Traders work on the floor of the New York Stock Exchange during afternoon trading on April 09, 2024 in New York City.

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As recently as January, investors had high hopes that the Federal Reserve was about to embark on a rate-cutting campaign that would reverse some of the most aggressive policy tightening in decades.

Three months of inflation data have brought those expectations back down to earth.

March’s consumer price index report Wednesday helped verify worries that inflation is proving stickier than thought, giving credence to caution from Fed policymakers and finally dashing the market’s hopes that the central bank would be approving as many as seven rate cuts this year.

“The math suggests it’s going to be hard near term to get inflation down to the Fed’s target,” said Liz Ann Sonders, chief investment strategist at Charles Schwab. “Not that you’ve put a pin in inflation getting to the Fed’s target, but it’s not happening imminently.”

There was little good news to come out of the Labor Department’s CPI report.

Both the all-items and ex-food and energy readings were higher than the market consensus on both a monthly and annual basis, putting the rate of inflation well above the Fed’s target. Headline CPI rose 0.4% on the month and 3.5% from a year ago, ahead of the central bank’s 2% goal.

Danger beneath the surface

But other danger signs beyond the headline numbers emerged.

Services prices, excluding energy, jumped 0.5% and were up 5.4% from a year ago. A relatively new computation the markets are following which takes core services and subtracts out housing — it has come to be known as “supercore” and is watched closely by the Fed — surged at an annualized pace of 7.2% and rose 8.2% on a three-month annualized basis.

There’s also another risk in that “base effects,” or comparisons to previous periods, will make inflation look even worse as energy prices in particular are rising after falling around the same time last year.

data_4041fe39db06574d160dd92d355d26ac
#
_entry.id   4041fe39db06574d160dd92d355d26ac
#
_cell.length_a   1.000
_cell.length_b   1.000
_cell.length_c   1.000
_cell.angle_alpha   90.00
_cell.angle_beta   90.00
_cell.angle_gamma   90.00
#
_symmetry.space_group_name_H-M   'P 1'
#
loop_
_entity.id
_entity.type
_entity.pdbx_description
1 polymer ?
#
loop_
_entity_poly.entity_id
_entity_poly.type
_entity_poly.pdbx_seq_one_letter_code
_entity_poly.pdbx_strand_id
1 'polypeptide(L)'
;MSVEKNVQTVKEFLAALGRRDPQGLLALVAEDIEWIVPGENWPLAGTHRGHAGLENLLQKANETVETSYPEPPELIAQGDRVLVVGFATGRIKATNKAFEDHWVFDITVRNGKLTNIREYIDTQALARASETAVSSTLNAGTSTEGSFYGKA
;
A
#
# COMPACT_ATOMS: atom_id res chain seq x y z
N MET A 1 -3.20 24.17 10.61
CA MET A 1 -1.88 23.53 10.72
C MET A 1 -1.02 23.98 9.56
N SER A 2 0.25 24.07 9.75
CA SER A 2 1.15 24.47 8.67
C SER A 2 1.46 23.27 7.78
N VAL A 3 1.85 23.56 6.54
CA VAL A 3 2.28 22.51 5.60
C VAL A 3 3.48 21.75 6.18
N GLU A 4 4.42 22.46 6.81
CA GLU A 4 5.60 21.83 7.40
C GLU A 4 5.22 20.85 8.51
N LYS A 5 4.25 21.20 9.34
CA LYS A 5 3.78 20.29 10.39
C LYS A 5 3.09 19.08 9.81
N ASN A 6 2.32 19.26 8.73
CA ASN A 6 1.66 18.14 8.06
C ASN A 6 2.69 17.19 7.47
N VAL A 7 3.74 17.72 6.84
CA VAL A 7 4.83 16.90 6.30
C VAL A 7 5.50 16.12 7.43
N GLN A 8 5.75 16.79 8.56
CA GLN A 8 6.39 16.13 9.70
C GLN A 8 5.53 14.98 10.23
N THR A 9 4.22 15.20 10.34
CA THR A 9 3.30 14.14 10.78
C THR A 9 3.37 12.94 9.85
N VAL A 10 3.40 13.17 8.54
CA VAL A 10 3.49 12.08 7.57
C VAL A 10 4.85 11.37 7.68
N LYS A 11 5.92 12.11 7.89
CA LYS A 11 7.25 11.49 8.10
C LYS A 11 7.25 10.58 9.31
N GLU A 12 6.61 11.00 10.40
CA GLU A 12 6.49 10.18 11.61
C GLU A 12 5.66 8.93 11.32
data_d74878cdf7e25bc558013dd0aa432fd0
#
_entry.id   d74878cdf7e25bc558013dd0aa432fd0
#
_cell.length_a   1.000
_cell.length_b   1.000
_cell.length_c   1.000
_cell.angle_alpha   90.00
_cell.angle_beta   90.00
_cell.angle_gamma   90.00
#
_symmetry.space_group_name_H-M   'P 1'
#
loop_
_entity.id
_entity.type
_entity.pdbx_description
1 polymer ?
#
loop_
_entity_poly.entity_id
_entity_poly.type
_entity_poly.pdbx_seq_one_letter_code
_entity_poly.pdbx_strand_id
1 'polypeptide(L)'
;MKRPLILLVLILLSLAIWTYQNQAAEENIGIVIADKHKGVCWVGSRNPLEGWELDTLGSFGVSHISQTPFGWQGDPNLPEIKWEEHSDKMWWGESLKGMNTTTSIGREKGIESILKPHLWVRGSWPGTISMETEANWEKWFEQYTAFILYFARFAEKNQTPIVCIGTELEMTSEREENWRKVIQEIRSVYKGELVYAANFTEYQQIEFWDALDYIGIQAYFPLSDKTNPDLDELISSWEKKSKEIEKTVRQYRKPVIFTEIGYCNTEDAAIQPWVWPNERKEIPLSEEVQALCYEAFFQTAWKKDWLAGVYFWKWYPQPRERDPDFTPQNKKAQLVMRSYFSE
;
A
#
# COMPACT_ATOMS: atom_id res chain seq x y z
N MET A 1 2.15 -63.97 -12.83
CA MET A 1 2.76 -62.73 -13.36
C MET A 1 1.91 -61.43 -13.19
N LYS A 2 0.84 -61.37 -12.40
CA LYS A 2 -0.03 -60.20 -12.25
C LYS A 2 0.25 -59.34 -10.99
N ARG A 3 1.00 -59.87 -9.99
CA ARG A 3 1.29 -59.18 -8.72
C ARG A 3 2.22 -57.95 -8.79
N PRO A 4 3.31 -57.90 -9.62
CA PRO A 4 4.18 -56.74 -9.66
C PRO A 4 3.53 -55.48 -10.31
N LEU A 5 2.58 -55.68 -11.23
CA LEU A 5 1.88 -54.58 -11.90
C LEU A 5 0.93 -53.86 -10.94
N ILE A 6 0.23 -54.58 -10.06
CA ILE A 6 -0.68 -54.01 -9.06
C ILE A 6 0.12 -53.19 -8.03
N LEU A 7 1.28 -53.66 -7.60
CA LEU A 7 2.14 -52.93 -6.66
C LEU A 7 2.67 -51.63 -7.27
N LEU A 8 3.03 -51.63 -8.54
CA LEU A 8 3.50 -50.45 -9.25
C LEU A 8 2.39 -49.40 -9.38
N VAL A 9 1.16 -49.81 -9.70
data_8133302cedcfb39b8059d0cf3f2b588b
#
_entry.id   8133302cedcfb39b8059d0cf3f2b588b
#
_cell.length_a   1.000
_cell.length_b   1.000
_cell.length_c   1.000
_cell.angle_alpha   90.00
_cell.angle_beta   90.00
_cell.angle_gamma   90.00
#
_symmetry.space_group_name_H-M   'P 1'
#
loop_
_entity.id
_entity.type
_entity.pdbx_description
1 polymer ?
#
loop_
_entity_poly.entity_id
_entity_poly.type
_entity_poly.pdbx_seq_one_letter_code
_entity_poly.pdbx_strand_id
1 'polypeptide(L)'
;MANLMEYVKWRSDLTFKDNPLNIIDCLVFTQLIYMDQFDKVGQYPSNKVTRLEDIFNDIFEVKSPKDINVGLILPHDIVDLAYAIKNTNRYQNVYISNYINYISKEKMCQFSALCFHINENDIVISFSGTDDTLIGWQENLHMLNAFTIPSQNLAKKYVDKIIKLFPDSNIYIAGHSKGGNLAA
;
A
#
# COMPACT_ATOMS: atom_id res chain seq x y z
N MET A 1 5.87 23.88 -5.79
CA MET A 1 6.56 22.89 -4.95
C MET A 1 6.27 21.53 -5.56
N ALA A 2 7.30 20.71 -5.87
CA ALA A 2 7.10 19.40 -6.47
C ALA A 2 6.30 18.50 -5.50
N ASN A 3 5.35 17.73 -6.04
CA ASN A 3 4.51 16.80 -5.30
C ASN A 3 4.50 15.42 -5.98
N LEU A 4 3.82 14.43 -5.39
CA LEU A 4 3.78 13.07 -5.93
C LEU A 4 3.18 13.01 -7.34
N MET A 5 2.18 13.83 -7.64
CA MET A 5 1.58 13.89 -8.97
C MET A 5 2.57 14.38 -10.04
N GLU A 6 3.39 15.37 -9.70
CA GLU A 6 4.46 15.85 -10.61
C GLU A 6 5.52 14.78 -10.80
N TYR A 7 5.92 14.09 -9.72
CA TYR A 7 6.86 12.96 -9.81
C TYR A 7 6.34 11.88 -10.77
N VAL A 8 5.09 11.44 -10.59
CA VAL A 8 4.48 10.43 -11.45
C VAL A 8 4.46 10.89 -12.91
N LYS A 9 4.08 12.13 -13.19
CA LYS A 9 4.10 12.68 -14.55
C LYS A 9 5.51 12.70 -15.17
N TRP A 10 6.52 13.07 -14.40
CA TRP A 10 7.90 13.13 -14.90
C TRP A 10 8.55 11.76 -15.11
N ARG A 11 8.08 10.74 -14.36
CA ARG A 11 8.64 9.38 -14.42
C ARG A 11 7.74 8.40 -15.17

All of that leaves the Fed in a holding position and the markets worried about the possibility of no cuts this year.

The CME Group’s FedWatch tool, which computes rate-cut probabilities as indicated by futures market pricing, moved dramatically following the CPI release. Traders now see just a slim chance of a cut at the June meeting, which previously had been favored. They have also pushed out the first reduction to September, and now expect only two cuts by the end of the year. Traders even priced in a 2% probability of no cuts in 2024.

“Today’s disappointing CPI report makes the Fed’s job more difficult,” said Phillip Neuhart, director of market and economic research at First Citizens Bank Wealth. “The data does not completely remove the possibility of Fed action this year, but it certainly lessens the chances the Fed is cutting the overnight rate in the next couple months.”

Market reaction

Markets, of course, didn’t like the CPI news and sold off aggressively Wednesday morning. The Dow Jones Industrial Average dropped by more than 1%, and Treasury yields burst higher. The 2-year Treasury note, which is especially sensitive to Fed rate moves, jumped to 4.93%, an increase of nearly 0.2 percentage point.

There could yet be good news ahead for inflation. Factors such as rising productivity and industrial capacity, along with slower money creation and easing wages, could take the pressure off somewhat, according to Joseph LaVorgna, chief economist at SMBC Nikko Securities.

However, “inflation will remain higher than what is necessary to warrant Fed easing,” he added. “In this regard, Fed cuts will be pushed out to into the second half of the year and are likely to fall only 50 basis points [0.5 percentage point] with risks being tilted in the direction of even less easing.”

In some respects, the market has only itself to blame.

The pricing in of seven rate cuts earlier this year was completely at odds with indications from Fed officials. However, when policymakers in December raised their “dot plot” indicator to three rate cuts from two projected in September, it set off a Wall Street frenzy.

“The market was just way over its skis in that assumption. That made no sense based on the data,” Schwab’s Sonders said.

Still, she thinks if the economy stays strong — GDP is projected to grow at a 2.5% rate in the first quarter, according to the Atlanta Fed — the knee-jerk reaction to Wednesday’s data could pass.

“If the economy hangs in there, I think the market is, for the most part, OK,” Sonders said.

Correction: The markets are worried about the possibility of no cuts this year. An earlier version misstated the worries.

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